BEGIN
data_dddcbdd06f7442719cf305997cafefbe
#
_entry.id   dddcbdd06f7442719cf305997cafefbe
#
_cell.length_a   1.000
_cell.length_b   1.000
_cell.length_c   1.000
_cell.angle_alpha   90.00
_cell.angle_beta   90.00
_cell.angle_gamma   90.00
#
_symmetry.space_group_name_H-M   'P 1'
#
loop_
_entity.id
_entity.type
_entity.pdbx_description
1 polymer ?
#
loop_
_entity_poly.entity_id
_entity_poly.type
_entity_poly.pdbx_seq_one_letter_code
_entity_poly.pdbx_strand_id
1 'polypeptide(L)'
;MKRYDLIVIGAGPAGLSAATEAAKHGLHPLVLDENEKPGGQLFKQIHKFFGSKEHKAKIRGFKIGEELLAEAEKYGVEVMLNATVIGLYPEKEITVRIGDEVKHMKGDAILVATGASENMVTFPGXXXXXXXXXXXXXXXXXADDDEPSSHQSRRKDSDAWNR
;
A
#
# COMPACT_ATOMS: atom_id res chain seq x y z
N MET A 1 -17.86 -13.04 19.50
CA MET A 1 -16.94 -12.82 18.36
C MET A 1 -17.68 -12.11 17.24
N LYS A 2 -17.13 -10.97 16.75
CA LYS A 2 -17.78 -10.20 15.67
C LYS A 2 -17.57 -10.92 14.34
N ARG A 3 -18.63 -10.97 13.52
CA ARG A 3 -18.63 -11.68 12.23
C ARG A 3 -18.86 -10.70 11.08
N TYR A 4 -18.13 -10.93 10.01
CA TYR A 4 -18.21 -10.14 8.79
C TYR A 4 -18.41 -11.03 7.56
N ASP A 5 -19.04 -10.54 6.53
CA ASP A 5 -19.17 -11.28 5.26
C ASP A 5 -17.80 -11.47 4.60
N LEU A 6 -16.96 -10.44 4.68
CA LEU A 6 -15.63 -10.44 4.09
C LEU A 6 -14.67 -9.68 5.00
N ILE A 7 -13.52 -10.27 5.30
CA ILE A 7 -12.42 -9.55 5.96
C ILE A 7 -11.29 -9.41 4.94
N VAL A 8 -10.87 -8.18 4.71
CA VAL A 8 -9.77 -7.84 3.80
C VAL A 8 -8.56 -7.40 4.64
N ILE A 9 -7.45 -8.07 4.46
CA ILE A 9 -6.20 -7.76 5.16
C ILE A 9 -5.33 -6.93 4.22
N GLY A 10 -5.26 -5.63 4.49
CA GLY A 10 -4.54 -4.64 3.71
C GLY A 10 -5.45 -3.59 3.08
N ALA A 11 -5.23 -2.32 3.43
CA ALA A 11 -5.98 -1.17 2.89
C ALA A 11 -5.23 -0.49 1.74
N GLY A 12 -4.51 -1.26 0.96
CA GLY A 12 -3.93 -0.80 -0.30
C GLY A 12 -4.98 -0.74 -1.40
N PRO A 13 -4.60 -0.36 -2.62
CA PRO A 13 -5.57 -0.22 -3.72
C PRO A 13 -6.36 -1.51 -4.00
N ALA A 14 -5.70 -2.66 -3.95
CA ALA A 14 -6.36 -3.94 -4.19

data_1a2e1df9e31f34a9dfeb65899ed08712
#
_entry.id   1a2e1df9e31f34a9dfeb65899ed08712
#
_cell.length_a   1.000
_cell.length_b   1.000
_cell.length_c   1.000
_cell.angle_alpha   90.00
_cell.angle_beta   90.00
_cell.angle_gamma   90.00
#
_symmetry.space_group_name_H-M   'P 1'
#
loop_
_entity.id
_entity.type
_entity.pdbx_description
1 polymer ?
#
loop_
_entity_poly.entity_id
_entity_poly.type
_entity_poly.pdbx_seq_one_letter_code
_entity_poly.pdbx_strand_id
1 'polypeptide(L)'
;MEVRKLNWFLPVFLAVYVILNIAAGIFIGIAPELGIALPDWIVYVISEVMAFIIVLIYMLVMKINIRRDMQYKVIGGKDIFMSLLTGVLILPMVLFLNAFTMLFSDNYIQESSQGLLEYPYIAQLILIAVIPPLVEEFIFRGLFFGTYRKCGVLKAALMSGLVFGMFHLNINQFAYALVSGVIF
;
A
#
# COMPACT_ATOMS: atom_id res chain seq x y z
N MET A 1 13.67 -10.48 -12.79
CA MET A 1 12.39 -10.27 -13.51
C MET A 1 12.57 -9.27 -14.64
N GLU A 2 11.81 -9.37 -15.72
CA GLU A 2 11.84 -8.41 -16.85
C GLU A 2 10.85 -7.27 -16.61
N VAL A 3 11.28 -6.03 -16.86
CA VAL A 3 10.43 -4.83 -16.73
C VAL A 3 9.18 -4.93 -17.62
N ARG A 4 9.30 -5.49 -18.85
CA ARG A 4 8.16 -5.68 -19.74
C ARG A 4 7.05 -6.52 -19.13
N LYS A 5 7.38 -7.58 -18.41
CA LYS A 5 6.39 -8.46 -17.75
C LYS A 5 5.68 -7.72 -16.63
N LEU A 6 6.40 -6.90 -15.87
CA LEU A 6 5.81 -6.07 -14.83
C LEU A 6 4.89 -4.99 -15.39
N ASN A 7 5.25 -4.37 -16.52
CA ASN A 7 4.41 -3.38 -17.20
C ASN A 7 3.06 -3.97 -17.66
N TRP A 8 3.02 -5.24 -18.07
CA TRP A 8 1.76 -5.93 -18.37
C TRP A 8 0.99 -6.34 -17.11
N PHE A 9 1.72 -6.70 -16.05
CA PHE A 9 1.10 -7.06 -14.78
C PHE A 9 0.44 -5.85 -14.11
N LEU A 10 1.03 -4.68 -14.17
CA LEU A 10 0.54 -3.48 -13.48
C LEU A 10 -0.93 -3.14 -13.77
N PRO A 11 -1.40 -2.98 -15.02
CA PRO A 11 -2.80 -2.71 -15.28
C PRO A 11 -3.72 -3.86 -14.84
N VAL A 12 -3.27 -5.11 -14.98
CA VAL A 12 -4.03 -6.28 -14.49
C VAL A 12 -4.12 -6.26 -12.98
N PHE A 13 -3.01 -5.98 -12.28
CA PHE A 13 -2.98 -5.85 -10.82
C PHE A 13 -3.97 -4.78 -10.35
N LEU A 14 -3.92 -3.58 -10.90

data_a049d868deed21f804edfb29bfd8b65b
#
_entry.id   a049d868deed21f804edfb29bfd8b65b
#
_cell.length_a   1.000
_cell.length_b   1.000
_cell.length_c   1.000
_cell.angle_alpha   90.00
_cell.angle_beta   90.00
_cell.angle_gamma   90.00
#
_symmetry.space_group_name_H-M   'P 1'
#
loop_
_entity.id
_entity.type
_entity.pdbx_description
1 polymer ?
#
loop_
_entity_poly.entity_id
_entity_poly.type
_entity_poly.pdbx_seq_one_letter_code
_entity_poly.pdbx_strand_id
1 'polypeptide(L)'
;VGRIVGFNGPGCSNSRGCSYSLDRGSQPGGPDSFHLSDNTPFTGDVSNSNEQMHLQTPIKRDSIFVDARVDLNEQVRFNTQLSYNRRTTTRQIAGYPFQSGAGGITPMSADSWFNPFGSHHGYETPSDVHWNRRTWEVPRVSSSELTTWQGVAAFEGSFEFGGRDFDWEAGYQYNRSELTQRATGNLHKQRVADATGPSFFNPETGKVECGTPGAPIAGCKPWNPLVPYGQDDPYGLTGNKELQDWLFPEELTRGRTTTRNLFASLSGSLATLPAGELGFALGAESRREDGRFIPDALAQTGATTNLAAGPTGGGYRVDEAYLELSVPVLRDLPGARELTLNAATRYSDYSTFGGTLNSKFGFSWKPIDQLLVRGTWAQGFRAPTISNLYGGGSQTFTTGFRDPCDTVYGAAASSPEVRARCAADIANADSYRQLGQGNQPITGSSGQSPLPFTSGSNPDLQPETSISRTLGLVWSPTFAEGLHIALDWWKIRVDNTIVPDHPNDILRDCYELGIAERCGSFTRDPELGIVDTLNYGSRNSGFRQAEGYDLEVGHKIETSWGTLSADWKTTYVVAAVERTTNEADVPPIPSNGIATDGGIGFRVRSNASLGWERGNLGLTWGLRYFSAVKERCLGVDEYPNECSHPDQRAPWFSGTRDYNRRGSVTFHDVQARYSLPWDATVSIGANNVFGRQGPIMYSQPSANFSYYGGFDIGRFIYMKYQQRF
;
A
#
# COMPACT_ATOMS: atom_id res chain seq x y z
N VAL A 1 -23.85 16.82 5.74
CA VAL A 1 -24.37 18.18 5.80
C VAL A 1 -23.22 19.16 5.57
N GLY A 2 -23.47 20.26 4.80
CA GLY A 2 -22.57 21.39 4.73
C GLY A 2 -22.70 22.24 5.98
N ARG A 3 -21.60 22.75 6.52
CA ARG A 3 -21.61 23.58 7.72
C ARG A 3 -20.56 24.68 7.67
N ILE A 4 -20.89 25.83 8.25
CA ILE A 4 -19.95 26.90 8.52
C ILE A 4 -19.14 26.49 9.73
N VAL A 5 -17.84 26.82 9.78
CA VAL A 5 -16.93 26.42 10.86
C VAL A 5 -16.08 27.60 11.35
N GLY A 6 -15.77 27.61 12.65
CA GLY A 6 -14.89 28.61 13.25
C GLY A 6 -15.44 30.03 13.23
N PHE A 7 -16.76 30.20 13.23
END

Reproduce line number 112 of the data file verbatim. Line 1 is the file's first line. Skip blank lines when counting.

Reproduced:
CA ARG A 4 8.16 -5.68 -19.74